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Devastating cost of failure to coordinate economic reopenings

Christian Fernsby ▼ | May 22, 2020
A new study released this week by the Social Analytics Lab at the MIT Initiative on the Digital Economy shows the devastating cost of the current chaotic and uncoordinated reopening of states and cities across the U.S. and the globe.
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The study, which used data from mobile phones, network connections through social media and census data, estimates that total welfare is reduced dramatically when reopening is not coordinated among states and regions.

The study showed, for example, that the contact patterns of people in a given region are significantly influenced by the policies and behaviors of people in other, sometimes distant regions.

In one finding, it showed that when just one third of a state's social and geographic peer states adopt shelter in place policies, it creates a reduction in mobility equal to the state's own policy decisions.

When states fail to coordinate in the presence of spillovers as large as those detected in the analyses, total welfare is reduced by almost 70 percent.

As federal, state and local governments begin opening businesses and relaxing shelter-in-place orders worldwide, policymakers are doing so without quantitative evidence on how policies in one region affect mobility and social distancing in other regions.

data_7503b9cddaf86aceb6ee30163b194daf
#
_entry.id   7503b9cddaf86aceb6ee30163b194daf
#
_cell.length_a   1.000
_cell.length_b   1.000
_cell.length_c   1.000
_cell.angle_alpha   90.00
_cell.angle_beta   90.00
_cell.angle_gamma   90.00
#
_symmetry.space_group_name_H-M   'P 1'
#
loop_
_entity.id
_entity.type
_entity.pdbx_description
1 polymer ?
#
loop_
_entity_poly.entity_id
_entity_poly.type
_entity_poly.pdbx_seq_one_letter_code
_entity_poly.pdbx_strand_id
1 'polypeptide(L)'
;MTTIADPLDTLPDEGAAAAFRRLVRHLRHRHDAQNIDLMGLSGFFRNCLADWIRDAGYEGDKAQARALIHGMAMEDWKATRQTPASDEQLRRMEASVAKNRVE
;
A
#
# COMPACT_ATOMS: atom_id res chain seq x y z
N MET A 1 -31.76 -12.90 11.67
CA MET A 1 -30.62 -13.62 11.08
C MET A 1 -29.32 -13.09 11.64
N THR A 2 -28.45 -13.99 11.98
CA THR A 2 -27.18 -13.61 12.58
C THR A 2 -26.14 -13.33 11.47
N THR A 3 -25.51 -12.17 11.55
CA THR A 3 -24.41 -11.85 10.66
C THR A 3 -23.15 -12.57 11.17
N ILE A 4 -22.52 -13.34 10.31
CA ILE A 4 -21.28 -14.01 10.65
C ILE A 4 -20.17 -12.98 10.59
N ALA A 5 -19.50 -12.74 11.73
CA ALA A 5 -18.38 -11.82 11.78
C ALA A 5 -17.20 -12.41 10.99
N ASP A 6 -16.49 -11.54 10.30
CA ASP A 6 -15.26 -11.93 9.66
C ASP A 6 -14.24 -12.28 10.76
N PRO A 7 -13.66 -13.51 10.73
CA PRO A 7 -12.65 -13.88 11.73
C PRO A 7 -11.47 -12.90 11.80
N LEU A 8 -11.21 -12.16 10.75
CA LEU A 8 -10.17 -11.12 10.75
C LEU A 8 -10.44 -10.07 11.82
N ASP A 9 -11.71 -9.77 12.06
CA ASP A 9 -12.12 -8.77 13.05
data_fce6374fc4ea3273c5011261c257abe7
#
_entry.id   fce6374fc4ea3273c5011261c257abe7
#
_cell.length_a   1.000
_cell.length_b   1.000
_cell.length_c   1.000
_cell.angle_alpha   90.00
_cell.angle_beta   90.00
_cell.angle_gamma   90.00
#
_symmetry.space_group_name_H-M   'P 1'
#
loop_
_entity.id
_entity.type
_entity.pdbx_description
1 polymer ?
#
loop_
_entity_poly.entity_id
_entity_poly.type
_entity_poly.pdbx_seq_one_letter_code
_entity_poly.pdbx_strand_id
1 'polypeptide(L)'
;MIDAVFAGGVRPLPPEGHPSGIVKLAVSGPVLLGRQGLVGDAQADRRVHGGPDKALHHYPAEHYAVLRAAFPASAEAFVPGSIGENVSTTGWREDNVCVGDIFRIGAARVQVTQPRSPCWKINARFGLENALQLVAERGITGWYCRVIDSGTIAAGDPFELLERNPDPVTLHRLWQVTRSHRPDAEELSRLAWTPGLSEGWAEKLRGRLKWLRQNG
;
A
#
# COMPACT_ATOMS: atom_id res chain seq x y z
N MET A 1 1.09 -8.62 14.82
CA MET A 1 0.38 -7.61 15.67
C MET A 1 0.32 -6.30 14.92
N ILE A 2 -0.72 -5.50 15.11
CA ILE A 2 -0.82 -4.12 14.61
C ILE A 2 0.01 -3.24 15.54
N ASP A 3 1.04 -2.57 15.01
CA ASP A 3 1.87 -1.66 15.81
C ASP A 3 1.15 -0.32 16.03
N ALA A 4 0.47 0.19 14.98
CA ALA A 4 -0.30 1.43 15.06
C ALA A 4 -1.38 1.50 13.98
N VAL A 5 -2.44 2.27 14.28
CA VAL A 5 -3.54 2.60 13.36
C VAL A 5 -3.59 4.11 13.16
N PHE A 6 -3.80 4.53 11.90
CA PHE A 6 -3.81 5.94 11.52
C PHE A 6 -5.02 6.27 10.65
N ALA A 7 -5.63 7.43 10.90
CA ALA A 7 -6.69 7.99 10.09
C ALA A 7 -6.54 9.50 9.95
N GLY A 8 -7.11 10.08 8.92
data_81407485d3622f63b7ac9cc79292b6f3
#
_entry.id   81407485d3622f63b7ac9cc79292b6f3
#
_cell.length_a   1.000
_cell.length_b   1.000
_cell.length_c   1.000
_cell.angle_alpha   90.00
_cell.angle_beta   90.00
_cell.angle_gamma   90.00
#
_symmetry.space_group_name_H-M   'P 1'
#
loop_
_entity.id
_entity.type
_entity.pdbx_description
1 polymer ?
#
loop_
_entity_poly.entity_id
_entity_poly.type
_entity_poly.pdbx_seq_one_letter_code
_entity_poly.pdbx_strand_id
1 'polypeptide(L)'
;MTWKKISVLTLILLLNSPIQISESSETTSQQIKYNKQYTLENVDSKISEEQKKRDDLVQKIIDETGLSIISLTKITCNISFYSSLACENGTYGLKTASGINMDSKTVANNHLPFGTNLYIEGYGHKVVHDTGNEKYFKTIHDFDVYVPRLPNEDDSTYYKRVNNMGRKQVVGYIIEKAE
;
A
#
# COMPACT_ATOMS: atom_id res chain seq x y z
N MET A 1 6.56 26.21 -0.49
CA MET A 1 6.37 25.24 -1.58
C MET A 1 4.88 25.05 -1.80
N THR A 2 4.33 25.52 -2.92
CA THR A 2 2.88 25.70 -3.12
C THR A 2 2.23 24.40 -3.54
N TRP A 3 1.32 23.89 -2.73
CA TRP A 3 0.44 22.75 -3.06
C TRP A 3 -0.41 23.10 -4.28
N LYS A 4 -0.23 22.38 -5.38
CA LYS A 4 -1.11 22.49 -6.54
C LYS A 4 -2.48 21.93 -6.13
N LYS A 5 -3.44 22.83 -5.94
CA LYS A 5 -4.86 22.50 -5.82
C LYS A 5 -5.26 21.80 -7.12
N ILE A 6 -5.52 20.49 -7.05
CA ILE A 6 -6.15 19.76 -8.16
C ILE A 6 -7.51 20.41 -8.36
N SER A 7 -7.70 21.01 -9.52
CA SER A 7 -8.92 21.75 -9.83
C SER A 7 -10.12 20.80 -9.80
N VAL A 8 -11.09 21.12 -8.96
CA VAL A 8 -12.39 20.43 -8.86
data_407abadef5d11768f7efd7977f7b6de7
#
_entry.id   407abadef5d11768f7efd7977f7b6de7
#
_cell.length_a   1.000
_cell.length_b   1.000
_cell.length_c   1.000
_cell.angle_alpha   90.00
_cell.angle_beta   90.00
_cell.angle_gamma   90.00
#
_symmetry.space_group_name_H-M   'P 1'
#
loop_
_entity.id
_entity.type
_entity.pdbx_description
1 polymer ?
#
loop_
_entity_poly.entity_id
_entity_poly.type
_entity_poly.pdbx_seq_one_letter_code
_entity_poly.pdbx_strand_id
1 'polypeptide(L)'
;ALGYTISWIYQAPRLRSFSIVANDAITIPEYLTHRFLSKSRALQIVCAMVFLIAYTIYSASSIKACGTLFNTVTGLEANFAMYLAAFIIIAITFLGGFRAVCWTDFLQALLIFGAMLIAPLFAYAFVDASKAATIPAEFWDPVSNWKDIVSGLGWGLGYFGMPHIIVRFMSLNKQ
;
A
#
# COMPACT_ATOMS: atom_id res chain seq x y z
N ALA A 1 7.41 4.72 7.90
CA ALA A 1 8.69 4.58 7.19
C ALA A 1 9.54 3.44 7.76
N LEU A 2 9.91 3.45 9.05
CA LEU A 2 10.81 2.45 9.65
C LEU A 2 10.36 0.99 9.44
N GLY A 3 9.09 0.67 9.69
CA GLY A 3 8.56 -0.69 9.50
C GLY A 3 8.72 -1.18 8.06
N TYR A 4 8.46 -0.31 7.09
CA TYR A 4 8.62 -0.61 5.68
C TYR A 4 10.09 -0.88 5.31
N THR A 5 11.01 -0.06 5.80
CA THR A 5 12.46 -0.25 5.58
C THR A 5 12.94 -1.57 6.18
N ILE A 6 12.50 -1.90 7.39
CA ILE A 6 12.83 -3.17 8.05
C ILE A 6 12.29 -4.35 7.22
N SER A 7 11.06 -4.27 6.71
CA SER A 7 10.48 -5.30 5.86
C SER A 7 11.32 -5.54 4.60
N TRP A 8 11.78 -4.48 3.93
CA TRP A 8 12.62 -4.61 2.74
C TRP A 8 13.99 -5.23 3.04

And while some states are coordinating on coronavirus policy at the level of "mega regions," most, unfortunately are not.

This lack of coordination will have devastating effects on efforts to control coronavirus, according to the study.

The research not only assesses the impact of an uncoordinated reopening, but also gives governors a map with which to coordinate in the absence of national guidance.

The research shows for all fifty states, which states affect each other the most and thus maps the states that should be coordinating.

These maps are sometimes surprising because, as a result of digital social media, each state's success with social distancing is impacted by the policy decisions not just of geographically proximate states, but also of socially connected, but geographically distant states.

For instance, Florida's social distancing was most affected by New York implementing a shelter-in-place policy due to social media influence and travel between the states, despite their physical distance.

New Hampshire had a strong influence on adjacent Massachusetts, despite being a small state.